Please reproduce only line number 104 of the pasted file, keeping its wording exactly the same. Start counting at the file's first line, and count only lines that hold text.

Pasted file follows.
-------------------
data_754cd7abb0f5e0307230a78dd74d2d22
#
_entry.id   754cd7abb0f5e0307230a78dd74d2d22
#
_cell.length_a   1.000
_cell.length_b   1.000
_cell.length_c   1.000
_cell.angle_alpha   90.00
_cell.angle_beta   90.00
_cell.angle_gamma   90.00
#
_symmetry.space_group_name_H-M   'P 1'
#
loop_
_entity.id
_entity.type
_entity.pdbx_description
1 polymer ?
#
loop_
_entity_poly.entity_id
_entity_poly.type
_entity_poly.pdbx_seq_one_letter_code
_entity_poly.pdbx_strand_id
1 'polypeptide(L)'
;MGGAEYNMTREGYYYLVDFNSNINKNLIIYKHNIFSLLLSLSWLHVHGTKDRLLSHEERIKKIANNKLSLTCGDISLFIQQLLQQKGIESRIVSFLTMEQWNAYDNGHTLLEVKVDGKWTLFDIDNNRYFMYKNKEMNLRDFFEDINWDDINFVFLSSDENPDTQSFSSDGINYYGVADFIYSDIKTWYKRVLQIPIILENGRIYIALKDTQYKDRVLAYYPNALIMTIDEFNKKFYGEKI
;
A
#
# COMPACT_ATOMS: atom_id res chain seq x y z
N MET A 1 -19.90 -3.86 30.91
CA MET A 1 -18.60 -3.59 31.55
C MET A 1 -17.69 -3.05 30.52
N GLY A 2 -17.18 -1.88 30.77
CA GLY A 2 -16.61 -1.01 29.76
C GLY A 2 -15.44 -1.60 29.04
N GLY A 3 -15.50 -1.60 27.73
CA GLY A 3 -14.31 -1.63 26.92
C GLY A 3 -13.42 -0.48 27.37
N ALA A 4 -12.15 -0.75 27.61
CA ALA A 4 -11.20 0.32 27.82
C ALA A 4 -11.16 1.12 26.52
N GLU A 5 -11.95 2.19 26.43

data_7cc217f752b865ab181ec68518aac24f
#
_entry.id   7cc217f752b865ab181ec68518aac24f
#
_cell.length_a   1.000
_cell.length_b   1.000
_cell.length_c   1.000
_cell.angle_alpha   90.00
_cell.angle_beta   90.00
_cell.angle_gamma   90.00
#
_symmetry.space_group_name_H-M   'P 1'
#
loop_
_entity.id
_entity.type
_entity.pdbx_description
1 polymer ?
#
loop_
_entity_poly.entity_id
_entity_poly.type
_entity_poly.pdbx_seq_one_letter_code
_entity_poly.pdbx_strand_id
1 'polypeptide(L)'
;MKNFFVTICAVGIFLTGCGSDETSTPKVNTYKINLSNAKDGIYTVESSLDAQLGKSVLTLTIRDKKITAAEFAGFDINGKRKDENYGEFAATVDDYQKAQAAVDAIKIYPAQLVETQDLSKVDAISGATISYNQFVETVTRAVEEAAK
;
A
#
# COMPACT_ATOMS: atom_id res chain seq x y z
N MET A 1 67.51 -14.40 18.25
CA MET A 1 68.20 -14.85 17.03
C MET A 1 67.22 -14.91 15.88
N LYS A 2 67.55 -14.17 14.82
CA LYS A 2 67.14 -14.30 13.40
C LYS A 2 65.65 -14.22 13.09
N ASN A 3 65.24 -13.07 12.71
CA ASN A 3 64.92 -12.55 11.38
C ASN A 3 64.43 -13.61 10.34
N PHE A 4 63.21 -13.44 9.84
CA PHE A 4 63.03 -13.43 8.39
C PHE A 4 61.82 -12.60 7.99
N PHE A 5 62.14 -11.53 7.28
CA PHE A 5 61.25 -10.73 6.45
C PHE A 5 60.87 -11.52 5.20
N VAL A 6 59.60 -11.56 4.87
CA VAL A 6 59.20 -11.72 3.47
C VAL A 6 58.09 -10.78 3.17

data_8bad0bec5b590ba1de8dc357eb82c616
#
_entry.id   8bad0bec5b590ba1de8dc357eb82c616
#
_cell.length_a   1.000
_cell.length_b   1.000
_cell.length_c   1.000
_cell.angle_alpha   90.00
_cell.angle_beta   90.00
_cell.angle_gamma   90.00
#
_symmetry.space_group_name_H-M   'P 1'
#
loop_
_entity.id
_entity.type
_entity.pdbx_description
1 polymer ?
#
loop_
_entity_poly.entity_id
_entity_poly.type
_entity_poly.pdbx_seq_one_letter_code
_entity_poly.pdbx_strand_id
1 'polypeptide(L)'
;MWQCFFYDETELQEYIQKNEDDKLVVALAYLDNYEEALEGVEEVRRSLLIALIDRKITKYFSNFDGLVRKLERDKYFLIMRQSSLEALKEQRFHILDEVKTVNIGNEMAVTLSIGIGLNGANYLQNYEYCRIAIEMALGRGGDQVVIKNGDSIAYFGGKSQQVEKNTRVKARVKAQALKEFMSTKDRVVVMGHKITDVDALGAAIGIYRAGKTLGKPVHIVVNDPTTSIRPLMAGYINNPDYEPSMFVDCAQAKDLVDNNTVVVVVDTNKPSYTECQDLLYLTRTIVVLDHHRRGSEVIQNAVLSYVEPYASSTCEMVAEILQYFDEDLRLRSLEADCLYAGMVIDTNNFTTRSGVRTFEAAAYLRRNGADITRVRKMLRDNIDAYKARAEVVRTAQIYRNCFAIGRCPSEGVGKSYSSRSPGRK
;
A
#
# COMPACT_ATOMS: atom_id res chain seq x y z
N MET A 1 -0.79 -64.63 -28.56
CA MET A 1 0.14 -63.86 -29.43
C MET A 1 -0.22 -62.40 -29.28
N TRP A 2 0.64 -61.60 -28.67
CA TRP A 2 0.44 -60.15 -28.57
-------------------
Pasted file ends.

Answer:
#